UK/France: 547 migrants and refugees crossing the Channel in two days
Between 1 and 2 May, 547 migrants and refugees arrived in the UK on small boats, according to the British Ministry of Defence. The rising  numbers are the consequence of 11 previous days without crossing due to bad weather, according to Infomigrants. According to Marguerite Combes, coordinator for the NGO Utopia56, the crossing of the Channel is now more dangerous than ever due to the over-militarization of the northern coast, pushing migrants and refugees to take longer and more risky roads.

France: Migrant and refugee camp attacked in Paris
On 1 May, four persons attacked a camp of around 100 young migrants and refugees in Paris, according to several sources. Two persons from the camp were injured and the aggressors said they were going to come back to “shoot them down one by one”, according to witnesses. On 3 May, following the aggressions, authorities moved the migrants and refugees from the camp to accommodation centres to shelter them, according to a member of the NGO Utopia 56. According to Le Figaro, 35 refugees and migrants were not sheltered by the authorities and slept in a park.

Turkey: Erdogan’s project of voluntary return for one million Syrian refugees
On Tuesday 3 May, Turkish President Recep Tayyip Erdogan announced a new initiative on the return of about one million Syrian refugees to their countries, with the project already at an “advanced stage”, reports InfoMigrants. This return of Syrian migrants and refugees would be based on voluntary return, Erdogan claims, with the help of various local and international organisations. “We are preparing a project for the return of one million of our Syrian sisters and brothers to their home country,” Erdogan said in a video message, recorded on the occasion of the inauguration of thousands of prefabricated houses built in north-western Syria to accommodate migrants and refugees wishing to return home. In recent years, Syrian nationals have faced resentment from the Turkish population, blaming them for the economic difficulties in Turkey, according to InfoMigrants. Some aid organisations therefore fear that Syrian refugees will become “scapegoats for the country’s problems in the 2023 presidential and parliamentary election campaign,” writes InfoMigrants.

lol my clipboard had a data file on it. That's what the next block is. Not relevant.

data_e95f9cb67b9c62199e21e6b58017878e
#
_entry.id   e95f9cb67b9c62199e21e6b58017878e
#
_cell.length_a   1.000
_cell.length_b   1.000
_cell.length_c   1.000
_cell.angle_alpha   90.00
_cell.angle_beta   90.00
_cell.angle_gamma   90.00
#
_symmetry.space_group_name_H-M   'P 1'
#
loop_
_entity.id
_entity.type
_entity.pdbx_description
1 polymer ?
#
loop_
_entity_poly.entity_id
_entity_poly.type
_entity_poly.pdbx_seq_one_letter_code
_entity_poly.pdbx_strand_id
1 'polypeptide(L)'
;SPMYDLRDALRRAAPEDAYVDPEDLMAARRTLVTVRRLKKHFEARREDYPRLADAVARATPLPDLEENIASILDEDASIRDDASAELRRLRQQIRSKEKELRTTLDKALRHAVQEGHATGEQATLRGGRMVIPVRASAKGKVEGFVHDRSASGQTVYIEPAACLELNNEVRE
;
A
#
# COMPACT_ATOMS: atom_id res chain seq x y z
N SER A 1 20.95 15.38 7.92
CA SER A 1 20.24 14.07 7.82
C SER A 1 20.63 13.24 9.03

European Parliament: Event – Libya; The way forward
On Thursday 2 June 2022, the Socialists & Democrats Group (S&D) and the Friedrich-Ebert-Stiftung are organising a public seminar on Libya, which will take place in the European Parliament in Brussels (the event will also be held online). The aim of this event will be to allow an open dialogue and exchange on the current political developments, the ongoing peace process in the country, as well as the human rights situation, including the condition of migrants and displaced persons. Registration is open on the S&D Group website.

UK: Human trafficking network dismantled in North Wales
In North Wales, 2 alleged human traffickers were arrested  on suspicion of forced labour and human trafficking offences amid investigations into modern slavery in care homes in Wales, according to Walesonline. 14 potential victims of modern slavery were identified and provided with help, according to Walesonline. They were all Indian nationals on student visas, forced to work in care homes through a recruitment agency linked to the 2 alleged traffickers.  Gangmasters and Labour Abuse Authority (GLAA) Senior Investigating Officer Martin Plimmer said: “we will not tolerate the exploitation of vulnerable workers under any circumstances. It’s crucial that people continue to be aware of the signs of exploitation and report their concerns to us so we can take action”.


RSF/UN: 20th World Press Freedom Index reveals ‘polarisation’ of journalism
On 3 May, the 20th World Press Freedom Index was published by Reporters sans Frontières (RSF), the day after UN chief António Guterres said that journalists and media workers were facing an “increasing politicisation” of their work, and threats that were “growing by the day”. The global ranking assesses the condition of journalism in 180 countries and territories, and highlights the persistent divisions and fractures among repressive regimes, propaganda platforms, and the “Fox News model” of disinformation, reports RSF. “From global health to the climate crisis, corruption, and human rights abuses, they face increased politicisation of their work and attempts to silence them from many sides,” said Guterres. RSF ranks the situation as “very bad” in a record number of 28 countries, and 12 countries are even on the Index’s red list (such as Belarus and Russia). The bottom two places are held by Eritrea and North Korea.